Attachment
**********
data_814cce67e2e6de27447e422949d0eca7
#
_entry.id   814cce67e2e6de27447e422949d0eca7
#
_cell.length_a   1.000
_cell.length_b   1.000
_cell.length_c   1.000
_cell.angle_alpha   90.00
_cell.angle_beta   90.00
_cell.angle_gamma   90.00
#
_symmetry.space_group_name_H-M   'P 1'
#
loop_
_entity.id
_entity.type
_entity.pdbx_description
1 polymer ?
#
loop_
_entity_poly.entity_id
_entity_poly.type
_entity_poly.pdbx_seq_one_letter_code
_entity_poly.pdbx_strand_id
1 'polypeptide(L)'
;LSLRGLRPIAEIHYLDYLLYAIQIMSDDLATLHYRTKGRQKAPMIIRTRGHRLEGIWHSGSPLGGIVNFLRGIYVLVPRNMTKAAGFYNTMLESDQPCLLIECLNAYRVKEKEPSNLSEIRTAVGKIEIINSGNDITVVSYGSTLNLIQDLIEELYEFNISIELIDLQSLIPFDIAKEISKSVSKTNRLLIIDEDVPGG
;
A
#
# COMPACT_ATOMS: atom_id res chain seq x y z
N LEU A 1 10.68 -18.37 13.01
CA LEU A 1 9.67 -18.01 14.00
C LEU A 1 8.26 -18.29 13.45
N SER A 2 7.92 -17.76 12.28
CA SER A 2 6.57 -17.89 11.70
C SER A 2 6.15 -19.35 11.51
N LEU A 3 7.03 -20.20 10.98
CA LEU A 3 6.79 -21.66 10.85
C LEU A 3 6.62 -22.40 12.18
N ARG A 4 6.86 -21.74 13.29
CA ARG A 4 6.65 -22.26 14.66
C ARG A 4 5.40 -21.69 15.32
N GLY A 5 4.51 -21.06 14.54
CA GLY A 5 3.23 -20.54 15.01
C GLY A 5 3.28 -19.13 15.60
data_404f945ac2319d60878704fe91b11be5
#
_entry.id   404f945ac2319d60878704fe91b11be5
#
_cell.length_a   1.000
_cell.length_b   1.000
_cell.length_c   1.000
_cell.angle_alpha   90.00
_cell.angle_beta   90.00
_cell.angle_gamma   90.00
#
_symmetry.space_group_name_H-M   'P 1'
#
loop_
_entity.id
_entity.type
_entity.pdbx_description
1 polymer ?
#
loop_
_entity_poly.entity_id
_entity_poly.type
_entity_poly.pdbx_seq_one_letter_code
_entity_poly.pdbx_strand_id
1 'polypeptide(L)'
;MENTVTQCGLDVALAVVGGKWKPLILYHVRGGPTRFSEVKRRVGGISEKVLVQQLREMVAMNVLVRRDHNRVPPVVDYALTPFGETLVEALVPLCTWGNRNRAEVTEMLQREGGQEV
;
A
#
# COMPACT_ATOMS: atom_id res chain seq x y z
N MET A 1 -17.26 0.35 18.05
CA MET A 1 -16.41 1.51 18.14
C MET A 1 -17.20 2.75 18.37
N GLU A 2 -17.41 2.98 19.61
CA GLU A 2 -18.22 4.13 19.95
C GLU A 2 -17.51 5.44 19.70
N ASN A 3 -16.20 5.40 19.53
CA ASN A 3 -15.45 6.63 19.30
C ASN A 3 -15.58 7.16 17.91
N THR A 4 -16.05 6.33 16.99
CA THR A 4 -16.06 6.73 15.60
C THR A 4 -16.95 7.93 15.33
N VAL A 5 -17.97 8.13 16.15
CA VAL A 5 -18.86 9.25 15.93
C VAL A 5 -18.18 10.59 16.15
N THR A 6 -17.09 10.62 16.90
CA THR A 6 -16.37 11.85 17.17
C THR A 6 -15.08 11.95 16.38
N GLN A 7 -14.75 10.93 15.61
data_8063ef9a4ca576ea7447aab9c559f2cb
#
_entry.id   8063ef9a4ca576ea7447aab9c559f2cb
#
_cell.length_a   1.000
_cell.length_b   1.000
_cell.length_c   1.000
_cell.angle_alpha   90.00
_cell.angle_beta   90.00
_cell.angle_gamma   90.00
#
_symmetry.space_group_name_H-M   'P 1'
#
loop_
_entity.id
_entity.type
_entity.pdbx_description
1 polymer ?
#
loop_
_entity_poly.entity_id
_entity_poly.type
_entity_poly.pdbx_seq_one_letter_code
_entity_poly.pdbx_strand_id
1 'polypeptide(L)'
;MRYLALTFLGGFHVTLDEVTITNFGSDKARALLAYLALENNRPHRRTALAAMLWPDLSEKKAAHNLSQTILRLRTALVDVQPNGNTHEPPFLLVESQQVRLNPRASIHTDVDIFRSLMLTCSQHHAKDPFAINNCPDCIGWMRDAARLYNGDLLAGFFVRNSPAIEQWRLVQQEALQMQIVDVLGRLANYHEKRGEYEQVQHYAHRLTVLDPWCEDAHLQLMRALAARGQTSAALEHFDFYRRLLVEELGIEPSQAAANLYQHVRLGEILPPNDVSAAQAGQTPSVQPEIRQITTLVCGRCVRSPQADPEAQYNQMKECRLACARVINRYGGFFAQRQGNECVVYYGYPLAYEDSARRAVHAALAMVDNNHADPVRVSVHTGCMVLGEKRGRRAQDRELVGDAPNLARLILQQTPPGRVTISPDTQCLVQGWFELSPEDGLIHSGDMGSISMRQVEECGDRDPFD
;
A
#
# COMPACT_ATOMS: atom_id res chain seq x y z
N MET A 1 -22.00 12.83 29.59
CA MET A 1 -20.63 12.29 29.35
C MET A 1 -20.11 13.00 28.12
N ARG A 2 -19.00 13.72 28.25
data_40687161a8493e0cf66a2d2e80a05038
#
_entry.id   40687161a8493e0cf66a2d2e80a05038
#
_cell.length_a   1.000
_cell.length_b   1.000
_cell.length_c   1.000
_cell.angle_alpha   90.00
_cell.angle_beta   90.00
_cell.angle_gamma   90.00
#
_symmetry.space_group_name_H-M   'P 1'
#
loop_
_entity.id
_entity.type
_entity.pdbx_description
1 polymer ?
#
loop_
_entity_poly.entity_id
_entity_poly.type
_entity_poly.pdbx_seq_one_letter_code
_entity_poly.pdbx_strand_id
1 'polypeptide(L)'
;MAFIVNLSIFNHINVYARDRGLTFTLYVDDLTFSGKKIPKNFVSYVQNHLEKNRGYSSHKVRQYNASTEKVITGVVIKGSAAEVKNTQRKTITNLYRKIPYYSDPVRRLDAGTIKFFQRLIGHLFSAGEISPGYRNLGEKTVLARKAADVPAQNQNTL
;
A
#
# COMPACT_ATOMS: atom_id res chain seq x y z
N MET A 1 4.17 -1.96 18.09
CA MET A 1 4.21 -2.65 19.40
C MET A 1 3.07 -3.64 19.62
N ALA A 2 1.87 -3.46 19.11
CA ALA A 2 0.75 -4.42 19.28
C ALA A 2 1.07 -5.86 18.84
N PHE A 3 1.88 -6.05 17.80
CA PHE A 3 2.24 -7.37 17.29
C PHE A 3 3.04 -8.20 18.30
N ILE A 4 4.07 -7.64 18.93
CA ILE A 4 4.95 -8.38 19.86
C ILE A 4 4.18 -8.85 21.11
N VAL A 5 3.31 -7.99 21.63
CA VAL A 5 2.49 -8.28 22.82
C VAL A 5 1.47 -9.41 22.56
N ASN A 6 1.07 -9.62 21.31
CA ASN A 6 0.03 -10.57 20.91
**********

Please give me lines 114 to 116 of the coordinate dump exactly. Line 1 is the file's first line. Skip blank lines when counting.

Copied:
loop_
_entity_poly.entity_id
_entity_poly.type